“Participating in this process were three generations 
of our family, all of whom share the love of the land.”

In 1973 my young family purchased an old dairy farm, which for many years and through two previous owners, had bottled and delivered milk and cream to residents of Franklin, PA. The buildings were neglected but the land was part of the spectacular French Creek Watershed. Comprised partly of flat farmland, the land was mostly steep wooded hillside with numerous springs and small streams feeding into French Creek. Owning a farm was a lifelong dream of mine.

The Holden Farm is, and has been, basically an old-style homestead operation. We farm and garden organically, raising most of what we eat, heating with wood, and living close to the land. Freezer beef is the primary cash product, but pigs and chickens are part of the operation. Animals are fed organically grown corn, oats, wheat, and hay grown on the farm. Our oldest son John, wife Kelly, and children Ryan and Karyn live in a new house on the farm and are our partners.

Our farm is adjacent to the old County Farm, as most around here still know it. The county sold the land to the Visiting Nurses Association, which promptly initiated a plan to establish a “continuous care facility,” adding many new buildings to the existing structures and sprawling over much of the valley and hillside.

We vowed to fight the plan for a sprawling development. A lengthy and complex series of negotiations took over three years and involved the Holdens and the VNA, with assistance from the Western Pennsylvania Conservancy, the French Creek Project, The Nature Conservancy, and ultimately the French Creek Valley Conservancy (FCVC).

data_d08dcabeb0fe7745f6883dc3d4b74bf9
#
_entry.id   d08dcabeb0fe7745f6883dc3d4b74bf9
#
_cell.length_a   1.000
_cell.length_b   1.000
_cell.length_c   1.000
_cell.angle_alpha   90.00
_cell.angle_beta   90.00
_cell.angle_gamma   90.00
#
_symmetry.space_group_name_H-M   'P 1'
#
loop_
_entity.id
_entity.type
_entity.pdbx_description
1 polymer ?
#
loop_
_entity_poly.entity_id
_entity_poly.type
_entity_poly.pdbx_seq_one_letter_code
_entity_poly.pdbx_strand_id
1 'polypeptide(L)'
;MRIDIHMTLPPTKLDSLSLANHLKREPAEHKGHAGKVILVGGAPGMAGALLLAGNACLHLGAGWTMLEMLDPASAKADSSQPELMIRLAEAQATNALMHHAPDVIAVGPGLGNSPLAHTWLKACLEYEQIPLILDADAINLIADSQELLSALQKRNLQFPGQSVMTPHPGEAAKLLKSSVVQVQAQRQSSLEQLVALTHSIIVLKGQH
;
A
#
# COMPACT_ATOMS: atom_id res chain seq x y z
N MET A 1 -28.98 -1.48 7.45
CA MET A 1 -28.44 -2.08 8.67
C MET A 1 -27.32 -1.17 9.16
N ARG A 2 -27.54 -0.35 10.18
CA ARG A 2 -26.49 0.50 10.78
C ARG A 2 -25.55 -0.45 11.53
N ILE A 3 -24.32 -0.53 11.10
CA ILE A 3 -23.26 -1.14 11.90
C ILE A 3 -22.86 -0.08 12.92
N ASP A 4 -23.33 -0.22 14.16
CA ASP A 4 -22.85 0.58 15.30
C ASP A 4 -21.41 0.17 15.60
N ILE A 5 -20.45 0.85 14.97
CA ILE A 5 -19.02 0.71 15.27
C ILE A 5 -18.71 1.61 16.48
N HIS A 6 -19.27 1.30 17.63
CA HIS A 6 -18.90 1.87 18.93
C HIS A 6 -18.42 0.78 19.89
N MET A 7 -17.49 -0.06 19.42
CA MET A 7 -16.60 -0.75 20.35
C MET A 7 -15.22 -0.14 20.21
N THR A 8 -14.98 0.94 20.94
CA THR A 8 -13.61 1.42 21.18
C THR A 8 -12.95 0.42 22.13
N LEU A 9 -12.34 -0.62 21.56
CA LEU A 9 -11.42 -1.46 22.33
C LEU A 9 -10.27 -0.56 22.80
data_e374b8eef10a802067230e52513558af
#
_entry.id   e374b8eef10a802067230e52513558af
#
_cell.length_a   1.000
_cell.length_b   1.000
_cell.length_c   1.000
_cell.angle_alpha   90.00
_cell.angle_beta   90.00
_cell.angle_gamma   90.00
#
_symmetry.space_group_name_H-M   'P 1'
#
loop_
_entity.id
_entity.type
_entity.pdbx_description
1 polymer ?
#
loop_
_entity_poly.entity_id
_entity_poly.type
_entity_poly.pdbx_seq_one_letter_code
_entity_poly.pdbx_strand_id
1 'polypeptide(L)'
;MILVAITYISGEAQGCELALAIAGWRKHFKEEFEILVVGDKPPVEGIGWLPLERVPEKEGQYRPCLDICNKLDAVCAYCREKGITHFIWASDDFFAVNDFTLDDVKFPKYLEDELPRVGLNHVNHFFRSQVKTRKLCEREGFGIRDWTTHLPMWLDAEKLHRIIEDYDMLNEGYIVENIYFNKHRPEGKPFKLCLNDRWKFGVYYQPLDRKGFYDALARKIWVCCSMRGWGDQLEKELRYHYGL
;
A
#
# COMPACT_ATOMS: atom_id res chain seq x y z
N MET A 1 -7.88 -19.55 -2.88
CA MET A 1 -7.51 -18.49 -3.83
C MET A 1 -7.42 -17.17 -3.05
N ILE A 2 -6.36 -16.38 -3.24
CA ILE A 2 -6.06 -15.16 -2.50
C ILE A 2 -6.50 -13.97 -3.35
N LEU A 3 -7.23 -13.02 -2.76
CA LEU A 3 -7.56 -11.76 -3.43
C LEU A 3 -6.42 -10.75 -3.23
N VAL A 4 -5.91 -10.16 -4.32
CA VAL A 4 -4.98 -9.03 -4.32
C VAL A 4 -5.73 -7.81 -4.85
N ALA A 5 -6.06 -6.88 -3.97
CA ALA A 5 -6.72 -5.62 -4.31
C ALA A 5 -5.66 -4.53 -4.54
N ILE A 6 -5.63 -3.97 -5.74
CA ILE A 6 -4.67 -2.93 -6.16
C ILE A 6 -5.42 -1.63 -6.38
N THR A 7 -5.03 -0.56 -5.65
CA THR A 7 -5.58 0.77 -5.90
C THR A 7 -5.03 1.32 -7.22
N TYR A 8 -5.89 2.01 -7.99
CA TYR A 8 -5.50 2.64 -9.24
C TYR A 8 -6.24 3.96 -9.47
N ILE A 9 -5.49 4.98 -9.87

We decided to offer to donate an easement on 122 acres of the farm to the FCVC to be used as a match for a grant through the Pennsylvania Department of Conservation & Natural Resources (DCNR) to purchase an easement from the VNA. In the end, only 40 acres of the VNA property was included, a disappointment, but the entire French Creek frontage was included.

Participating in this process were three generations of our family, all of whom share the love of the land. We do not believe we gave away anything that we value. We still farm the land organically using principles of sustainable agriculture, we manage the forest using Best Management Practices of sustainable forestry, we hunt and fish, and we construct and repair home and farm buildings on the 10 acres reserved from the easement. Last but not least, this easement was meant to be a model for conservation easements in the region. It was the first, and still is the only, easement in Venango County. But positive things are happening. My son, John, and I led in the formation of a new conservancy in 2003—the Allegheny Valley Conservancy.

We are collaborating with the FCVC to pursue a 700-acre easement donation and purchase just upstream on French Creek from Sugarcreek landing.